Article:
An item will be considered for deselection from either system when any of the following criteria are met: it is out of date; no longer of utility; no longer meets the appropriate criteria; is superseded by more current information.

As long as the sources are available without charge, duplication will not be considered problematic. For example, the same resource may be on the gopher and on Internet One, or may be accessible through gopher or WAIS. It is often desirable to increase visibility of a source by mounting an item on Internet One in addition to “burying” it in a gopher hole. Similarly, source records that provide WAIS keyword searching of documents on the gopher are also loaded into WAIS on Internet One to allow more sophisticated searching of multiple sources.

Trial periods of fee-based sources

Fee-based sources that become available on a free trial basis are considered for selection on Internet One or the gopher, based on the connectivity specifications of the source provider. Suggestions for items to include on either system will come from library faculty and staff, teaching faculty, or ACID members who monitor the Internet for new developments. Subject specialists are encouraged to suggest any appropriate items to ACID for consideration. Specifications for mounting the source as a trial (i.e., length of trial, number of simultaneous users allowed, amount of lead time needed to establish the trial period) and for mounting the fee- based source (i.e., what the fee would be and how it would be determined, whether it would be based on a specified number of users, length of time connected, unlimited time/number of users, or password/IP address based) are gathered by ACID and the assistant director for systems. Certain sources may be unacceptable for selection at this time because of their connectivity specifications and the public nature of Internet One and BUGS.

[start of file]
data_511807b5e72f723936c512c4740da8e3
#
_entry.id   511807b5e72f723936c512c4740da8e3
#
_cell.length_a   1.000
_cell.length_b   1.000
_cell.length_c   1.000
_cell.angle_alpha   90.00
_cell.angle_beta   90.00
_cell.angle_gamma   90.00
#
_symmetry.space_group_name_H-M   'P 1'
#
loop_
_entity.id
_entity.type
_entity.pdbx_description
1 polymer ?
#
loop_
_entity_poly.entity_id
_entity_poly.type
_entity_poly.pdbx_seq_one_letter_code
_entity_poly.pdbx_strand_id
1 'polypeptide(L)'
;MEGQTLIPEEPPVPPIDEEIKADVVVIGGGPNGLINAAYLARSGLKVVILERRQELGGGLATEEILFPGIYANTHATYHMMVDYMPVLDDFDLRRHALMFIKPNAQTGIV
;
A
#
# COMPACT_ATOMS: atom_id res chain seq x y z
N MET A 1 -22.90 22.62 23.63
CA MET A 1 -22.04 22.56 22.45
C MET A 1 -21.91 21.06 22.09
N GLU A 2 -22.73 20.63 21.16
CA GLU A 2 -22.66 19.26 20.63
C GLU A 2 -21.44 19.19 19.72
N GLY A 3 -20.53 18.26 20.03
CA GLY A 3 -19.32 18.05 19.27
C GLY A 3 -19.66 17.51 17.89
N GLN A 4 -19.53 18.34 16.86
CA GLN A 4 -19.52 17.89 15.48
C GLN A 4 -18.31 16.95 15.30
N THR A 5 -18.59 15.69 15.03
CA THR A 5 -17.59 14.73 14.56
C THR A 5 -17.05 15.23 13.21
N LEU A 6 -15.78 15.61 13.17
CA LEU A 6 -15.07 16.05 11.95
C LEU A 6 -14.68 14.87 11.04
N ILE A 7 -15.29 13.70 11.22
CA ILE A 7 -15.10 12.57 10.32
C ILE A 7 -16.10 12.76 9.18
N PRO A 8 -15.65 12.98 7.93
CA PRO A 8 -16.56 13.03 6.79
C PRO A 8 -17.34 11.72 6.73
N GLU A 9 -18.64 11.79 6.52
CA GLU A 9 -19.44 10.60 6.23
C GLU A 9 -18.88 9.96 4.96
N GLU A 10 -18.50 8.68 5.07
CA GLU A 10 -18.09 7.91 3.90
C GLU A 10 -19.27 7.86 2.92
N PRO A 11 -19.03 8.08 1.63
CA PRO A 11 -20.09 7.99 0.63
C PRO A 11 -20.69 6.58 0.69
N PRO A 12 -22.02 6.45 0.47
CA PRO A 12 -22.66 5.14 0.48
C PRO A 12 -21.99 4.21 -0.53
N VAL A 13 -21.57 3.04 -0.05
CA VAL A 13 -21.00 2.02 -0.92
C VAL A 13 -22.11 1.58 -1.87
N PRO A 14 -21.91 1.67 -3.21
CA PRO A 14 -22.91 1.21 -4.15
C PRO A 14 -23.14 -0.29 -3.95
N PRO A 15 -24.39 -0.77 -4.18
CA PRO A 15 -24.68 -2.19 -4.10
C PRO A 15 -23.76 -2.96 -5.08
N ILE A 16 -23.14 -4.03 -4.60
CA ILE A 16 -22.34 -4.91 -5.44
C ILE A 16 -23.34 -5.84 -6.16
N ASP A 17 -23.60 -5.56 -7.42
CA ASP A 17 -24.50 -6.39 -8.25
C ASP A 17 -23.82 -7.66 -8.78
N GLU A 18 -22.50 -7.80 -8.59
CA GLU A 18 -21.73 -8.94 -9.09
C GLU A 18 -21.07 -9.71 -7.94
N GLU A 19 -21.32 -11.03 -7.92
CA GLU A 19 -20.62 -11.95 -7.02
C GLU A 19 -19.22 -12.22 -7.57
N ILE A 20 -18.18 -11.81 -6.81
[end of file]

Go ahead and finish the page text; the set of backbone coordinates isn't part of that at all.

The committee determines which system is more appropriate for the trial item and recommends the menu name and explanatory phrases that will appear. As an example, to the novice the term CARL UncoverII is unclear and some type of explanatory information may be required; on the gopher menu we have chosen to use “CARL UncoverlI Index to 15000 periodicals.” The committee also determines the wording of information to be provided on first- and second-level menus to make it clear to the users that the source is available only on a trial basis. Discussions are held with appropriate departmental faculty regarding the eventual cost of the item, if selected for retention after the trial period, and what possible methods are available to cover the cost. Evaluation forms for monitoring user satisfaction are tailored for the source and mounted either as a lower-level window on Internet One, or as a separate document on the gopher.

After the trial period has ended, ACID gathers the following information: departmental faculty and librarians’ opinions on the performance, scope, and usefulness of the source; comments from completed evaluation forms; and usage statistics. If the trial is deemed successful and the subject librarian would like to consider mounting the source, she follows the standard procedure for requesting an electronic or expensive item.

Conclusion

Free sources available on the Internet are increasing and, with them, popularity and ease of access, due mainly to free gopher software and public access systems such as Internet One. Also, more advanced tools are being developed, including Mosaic and other WWW clients. It’s very tempting to indiscriminately select sources for these systems, simply because they are available. But we must be careful to maintain quality of service to our patrons by subjecting these sources to similar collection development criteria as we employ for nonelectronic sources. We must also ensure systematic evaluations of trial sources to determine those most appropriate to provide to our patrons.